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Like many during lockdown, not being able to travel heavily affected Tia Adeola. The Nigerian-born, London-raised, and New York-based fashion designer is the definition of internationally influenced, so the impact of quarantine—limiting her access to explore new terrain—was a major blow to the driving forces in her creative process.
Her designs ooze in subtle reference notes—ranging from people on the streets of Manhattan to pastels plucked from Marie Antoinette’s opulence, a lavishness Adeola aims to rewrite for the masses. Between successful stints on the NYFW runway scene and her signature ruffles exploding on Instagram (you’ve likely seen her masks that mimic Elizabethan ruffs), her newest collaboration is adding wind beneath her wings: Adeola is checking in with Away.
Known for its sleek suitcases you always see in droves at baggage claim, the travel and lifestyle brand is finally launching its first designer collaboration. For the inaugural collection, Away tapped three New York-based designers: Adeola, Sandy Liang, and Ji Won Choi. “It has been an honor to see how these three astonishingly talented designers infused their personal ethos of style into Away’s streamlined design sensibility,” said Away CEO and co-founder, Jen Rubio. “The resulting collections are distinct, vivid, and evocative takes on classic Away products.”
“I was incredibly excited when Away reached out about this collaboration,” Adeola said. “I have been a longtime admirer of the brand and love the fact that it is a female-founded company. It’s important to me that I partner with like-minded companies, so teaming up with Away was a no-brainer!” Adeola gave three Away items—a weekender bag, a backpack, and a travel pouch set—her personal touch with feminine tweed details trimmed in her signature ruffles. To put it plainly, her collection, along with the products designed by Liang and Choi, are destined for your next far-flung grid series.
We caught up with Adeola to discuss the collab, her vacation bucket list, and how the best advice she ever received came via a meme, below.
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What travel destination is on the top of your list right now?
I don’t know what COVID is looking like at the minute, but I really want to go to Brazil. I just love the beach. I feel like I’m happiest there—I have clear thoughts. I was having a conversation with a friend who I travel with quite a lot, and we were like, “Where should we go next?” And he was like, “Let’s go to Paris in November.” I’m like, “Why would you go to Paris in November?” That’s not my vibe. Brazil is at the top of my list.
As someone who travels a lot, which city do you think has the best fashion?
New York, I love you but would have to give it to my previous hometown, London. I’m really big on fit and how clothes fit on the body. And in London, you walk down Oxford Street or Shoreditch and everyone is just dressed so well. I feel like people really wear well-fitted clothes in London and just Europe as a whole, but more so in London. Americans love baggy clothes. Which, hey, I love baggy clothes too, but I’m more of a fitted girl, for sure.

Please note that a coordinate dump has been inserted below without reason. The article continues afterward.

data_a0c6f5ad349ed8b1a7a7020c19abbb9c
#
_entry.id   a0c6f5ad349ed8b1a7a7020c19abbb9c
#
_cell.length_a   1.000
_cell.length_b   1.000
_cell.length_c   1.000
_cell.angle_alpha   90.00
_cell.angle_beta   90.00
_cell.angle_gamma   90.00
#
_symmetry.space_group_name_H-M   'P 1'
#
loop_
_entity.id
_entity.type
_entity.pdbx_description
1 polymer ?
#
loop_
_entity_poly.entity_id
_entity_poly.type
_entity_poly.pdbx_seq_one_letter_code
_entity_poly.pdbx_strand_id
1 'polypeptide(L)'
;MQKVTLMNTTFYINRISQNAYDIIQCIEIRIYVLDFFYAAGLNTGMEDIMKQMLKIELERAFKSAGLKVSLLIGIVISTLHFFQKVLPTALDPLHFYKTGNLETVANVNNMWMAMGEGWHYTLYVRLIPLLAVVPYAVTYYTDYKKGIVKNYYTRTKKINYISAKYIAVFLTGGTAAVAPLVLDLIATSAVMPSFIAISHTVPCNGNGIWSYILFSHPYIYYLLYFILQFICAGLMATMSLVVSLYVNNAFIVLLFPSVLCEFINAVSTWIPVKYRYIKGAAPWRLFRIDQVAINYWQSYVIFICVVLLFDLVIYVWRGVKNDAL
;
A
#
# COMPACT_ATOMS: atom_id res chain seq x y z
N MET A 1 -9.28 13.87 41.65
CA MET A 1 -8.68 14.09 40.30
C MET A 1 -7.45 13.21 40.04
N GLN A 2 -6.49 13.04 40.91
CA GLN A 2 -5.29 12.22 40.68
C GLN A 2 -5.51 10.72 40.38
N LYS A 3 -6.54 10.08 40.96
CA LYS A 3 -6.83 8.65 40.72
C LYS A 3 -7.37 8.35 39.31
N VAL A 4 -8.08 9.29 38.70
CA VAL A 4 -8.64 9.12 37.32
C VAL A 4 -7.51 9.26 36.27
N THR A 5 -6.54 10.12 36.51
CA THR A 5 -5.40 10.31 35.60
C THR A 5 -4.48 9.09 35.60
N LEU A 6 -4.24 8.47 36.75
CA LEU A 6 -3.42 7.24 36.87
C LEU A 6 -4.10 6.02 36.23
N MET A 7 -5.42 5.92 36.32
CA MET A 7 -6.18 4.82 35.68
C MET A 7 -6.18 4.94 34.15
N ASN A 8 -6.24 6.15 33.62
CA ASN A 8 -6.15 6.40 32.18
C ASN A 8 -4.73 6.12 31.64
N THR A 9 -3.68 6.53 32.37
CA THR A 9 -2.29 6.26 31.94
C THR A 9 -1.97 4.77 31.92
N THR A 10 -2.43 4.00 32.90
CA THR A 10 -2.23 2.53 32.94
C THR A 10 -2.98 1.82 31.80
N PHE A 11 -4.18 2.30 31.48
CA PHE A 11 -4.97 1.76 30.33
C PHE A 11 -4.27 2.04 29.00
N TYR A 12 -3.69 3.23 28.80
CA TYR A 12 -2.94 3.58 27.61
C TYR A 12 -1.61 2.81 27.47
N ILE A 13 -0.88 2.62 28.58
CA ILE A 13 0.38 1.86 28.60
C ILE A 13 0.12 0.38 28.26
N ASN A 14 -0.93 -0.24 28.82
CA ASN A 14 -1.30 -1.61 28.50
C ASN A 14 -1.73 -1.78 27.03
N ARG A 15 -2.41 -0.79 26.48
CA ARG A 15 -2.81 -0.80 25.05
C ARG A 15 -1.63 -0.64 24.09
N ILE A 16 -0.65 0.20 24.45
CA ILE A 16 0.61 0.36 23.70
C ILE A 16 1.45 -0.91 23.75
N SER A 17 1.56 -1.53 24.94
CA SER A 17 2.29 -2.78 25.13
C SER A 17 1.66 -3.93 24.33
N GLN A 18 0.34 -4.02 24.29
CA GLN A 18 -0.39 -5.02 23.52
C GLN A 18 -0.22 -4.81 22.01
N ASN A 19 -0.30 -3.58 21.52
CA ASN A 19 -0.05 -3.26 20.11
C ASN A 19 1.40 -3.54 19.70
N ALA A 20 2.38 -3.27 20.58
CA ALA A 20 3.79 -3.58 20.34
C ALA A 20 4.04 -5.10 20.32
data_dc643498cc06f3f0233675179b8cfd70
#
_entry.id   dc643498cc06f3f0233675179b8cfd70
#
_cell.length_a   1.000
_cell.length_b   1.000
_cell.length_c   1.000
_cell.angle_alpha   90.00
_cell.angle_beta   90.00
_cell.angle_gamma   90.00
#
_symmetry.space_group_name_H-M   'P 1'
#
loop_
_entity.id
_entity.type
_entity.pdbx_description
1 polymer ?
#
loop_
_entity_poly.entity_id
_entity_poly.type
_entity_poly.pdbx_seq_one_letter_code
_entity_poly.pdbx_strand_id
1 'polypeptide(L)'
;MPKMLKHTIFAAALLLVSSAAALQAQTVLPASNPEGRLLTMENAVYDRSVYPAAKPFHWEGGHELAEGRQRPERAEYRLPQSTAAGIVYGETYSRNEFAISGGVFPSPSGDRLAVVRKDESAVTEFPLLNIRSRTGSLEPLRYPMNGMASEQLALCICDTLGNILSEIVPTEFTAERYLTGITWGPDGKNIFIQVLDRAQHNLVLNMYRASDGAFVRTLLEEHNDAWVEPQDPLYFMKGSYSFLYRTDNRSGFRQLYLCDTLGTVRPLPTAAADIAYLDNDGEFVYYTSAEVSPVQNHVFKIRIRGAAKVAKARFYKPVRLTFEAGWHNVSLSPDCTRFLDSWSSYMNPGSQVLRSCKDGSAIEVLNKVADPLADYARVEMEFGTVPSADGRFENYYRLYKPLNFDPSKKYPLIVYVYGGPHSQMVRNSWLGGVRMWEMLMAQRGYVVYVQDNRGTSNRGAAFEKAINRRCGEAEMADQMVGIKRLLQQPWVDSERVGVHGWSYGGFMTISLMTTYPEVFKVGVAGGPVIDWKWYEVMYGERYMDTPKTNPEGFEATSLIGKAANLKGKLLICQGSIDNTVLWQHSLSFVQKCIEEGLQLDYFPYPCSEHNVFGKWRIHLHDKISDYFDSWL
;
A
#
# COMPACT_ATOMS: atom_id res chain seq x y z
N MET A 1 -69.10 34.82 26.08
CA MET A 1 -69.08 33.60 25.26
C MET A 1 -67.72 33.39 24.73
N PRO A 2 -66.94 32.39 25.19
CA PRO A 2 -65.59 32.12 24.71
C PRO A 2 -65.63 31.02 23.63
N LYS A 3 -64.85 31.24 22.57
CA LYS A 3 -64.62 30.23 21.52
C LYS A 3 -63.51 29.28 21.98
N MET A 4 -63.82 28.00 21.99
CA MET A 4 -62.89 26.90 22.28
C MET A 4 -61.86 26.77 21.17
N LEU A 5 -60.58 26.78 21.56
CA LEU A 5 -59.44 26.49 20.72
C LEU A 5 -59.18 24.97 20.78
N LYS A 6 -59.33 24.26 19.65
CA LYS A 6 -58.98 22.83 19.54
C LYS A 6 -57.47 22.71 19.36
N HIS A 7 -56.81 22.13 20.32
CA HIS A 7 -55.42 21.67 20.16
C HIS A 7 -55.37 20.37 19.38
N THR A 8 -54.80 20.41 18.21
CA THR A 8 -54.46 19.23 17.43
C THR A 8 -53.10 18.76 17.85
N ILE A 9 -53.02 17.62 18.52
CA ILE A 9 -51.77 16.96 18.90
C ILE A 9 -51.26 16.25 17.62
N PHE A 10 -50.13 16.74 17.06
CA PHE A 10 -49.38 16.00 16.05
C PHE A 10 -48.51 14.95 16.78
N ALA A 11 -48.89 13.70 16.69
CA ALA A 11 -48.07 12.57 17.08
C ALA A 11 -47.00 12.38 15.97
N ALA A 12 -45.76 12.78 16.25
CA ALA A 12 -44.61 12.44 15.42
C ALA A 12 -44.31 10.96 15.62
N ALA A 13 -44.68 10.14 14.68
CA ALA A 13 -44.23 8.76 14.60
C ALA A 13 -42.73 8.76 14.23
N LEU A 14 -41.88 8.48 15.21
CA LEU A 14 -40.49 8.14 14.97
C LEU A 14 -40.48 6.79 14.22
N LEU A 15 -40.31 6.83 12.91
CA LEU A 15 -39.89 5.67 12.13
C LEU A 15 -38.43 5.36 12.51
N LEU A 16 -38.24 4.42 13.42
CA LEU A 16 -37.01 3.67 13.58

How did the pandemic affect your approach to designing a collection?
I spent it figuring out what I wanted to do, but more so to look after my mental health. I’m someone that’s just always working, and not being able to work really took a negative toll on me. But again, I’m not someone that sits around sulking, so eventually, I started making ruffle face masks that did really, really well. And I would hand on my heart say that that carried me and the brand through the pandemic.
I’m sure you get DMs about this all the time, but do you have advice for up-and-coming designers and small business owners?
The first thing I will say before I even open my mouth to give advice is that I’m still learning every day. I still make mistakes every day. I’m still trying to be a better business owner every day. One thing I would say is just keep going. There are days where I feel like everything is going wrong, my production is late, my interns can’t show up, and sometimes in those moments you just need to sit with yourself and regroup and just try again the next day.
The second thing I would say is that you can’t do it all. If you really want to build something legitimate, you can’t do it alone. Having a team is very important. So I would say try to definitely build a team of people that you trust and get your vision.
What’s the best piece of advice that you’ve ever received for your brand?
Creators need time to sit around and do nothing.
That’s great, who told you that?
A meme on Instagram.
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